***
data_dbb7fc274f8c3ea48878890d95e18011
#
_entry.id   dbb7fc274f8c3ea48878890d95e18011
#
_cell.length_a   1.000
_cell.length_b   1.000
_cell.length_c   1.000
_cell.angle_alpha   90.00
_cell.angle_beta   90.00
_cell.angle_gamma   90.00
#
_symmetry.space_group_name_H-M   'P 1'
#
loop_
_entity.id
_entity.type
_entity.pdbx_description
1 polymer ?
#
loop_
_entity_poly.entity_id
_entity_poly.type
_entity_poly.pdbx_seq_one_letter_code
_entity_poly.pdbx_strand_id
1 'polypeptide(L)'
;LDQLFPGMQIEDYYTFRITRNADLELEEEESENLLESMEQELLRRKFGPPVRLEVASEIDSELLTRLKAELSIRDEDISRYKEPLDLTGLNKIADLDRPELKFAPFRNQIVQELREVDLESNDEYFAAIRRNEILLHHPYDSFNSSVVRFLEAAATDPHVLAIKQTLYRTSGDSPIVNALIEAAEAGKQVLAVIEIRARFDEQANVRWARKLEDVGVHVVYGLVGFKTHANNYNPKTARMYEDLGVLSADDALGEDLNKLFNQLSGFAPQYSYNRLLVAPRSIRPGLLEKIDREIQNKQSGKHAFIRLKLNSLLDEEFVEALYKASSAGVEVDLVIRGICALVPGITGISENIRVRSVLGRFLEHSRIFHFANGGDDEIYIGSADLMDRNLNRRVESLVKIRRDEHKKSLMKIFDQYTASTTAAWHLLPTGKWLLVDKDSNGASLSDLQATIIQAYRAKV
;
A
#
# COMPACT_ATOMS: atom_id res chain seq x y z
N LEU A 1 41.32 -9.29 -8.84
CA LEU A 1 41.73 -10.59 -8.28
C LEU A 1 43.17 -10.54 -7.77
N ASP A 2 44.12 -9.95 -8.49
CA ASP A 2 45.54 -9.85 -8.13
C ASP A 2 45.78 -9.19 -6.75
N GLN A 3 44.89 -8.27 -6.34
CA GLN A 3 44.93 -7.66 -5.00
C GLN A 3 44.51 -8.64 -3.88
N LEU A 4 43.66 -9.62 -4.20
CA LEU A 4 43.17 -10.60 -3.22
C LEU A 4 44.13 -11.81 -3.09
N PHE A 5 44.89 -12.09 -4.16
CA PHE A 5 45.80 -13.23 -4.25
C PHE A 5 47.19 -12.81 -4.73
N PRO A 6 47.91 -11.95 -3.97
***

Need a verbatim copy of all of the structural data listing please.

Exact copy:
data_dbb7fc274f8c3ea48878890d95e18011
#
_entry.id   dbb7fc274f8c3ea48878890d95e18011
#
_cell.length_a   1.000
_cell.length_b   1.000
_cell.length_c   1.000
_cell.angle_alpha   90.00
_cell.angle_beta   90.00
_cell.angle_gamma   90.00
#
_symmetry.space_group_name_H-M   'P 1'
#
loop_
_entity.id
_entity.type
_entity.pdbx_description
1 polymer ?
#
loop_
_entity_poly.entity_id
_entity_poly.type
_entity_poly.pdbx_seq_one_letter_code
_entity_poly.pdbx_strand_id
1 'polypeptide(L)'
;LDQLFPGMQIEDYYTFRITRNADLELEEEESENLLESMEQELLRRKFGPPVRLEVASEIDSELLTRLKAELSIRDEDISRYKEPLDLTGLNKIADLDRPELKFAPFRNQIVQELREVDLESNDEYFAAIRRNEILLHHPYDSFNSSVVRFLEAAATDPHVLAIKQTLYRTSGDSPIVNALIEAAEAGKQVLAVIEIRARFDEQANVRWARKLEDVGVHVVYGLVGFKTHANNYNPKTARMYEDLGVLSADDALGEDLNKLFNQLSGFAPQYSYNRLLVAPRSIRPGLLEKIDREIQNKQSGKHAFIRLKLNSLLDEEFVEALYKASSAGVEVDLVIRGICALVPGITGISENIRVRSVLGRFLEHSRIFHFANGGDDEIYIGSADLMDRNLNRRVESLVKIRRDEHKKSLMKIFDQYTASTTAAWHLLPTGKWLLVDKDSNGASLSDLQATIIQAYRAKV
;
A
#
# COMPACT_ATOMS: atom_id res chain seq x y z
N LEU A 1 41.32 -9.29 -8.84
CA LEU A 1 41.73 -10.59 -8.28
C LEU A 1 43.17 -10.54 -7.77
N ASP A 2 44.12 -9.95 -8.49
CA ASP A 2 45.54 -9.85 -8.13
C ASP A 2 45.78 -9.19 -6.75
N GLN A 3 44.89 -8.27 -6.34
CA GLN A 3 44.93 -7.66 -5.00
C GLN A 3 44.51 -8.64 -3.88
N LEU A 4 43.66 -9.62 -4.20
CA LEU A 4 43.17 -10.60 -3.22
C LEU A 4 44.13 -11.81 -3.09
N PHE A 5 44.89 -12.09 -4.16
CA PHE A 5 45.80 -13.23 -4.25
C PHE A 5 47.19 -12.81 -4.73
N PRO A 6 47.91 -11.95 -3.97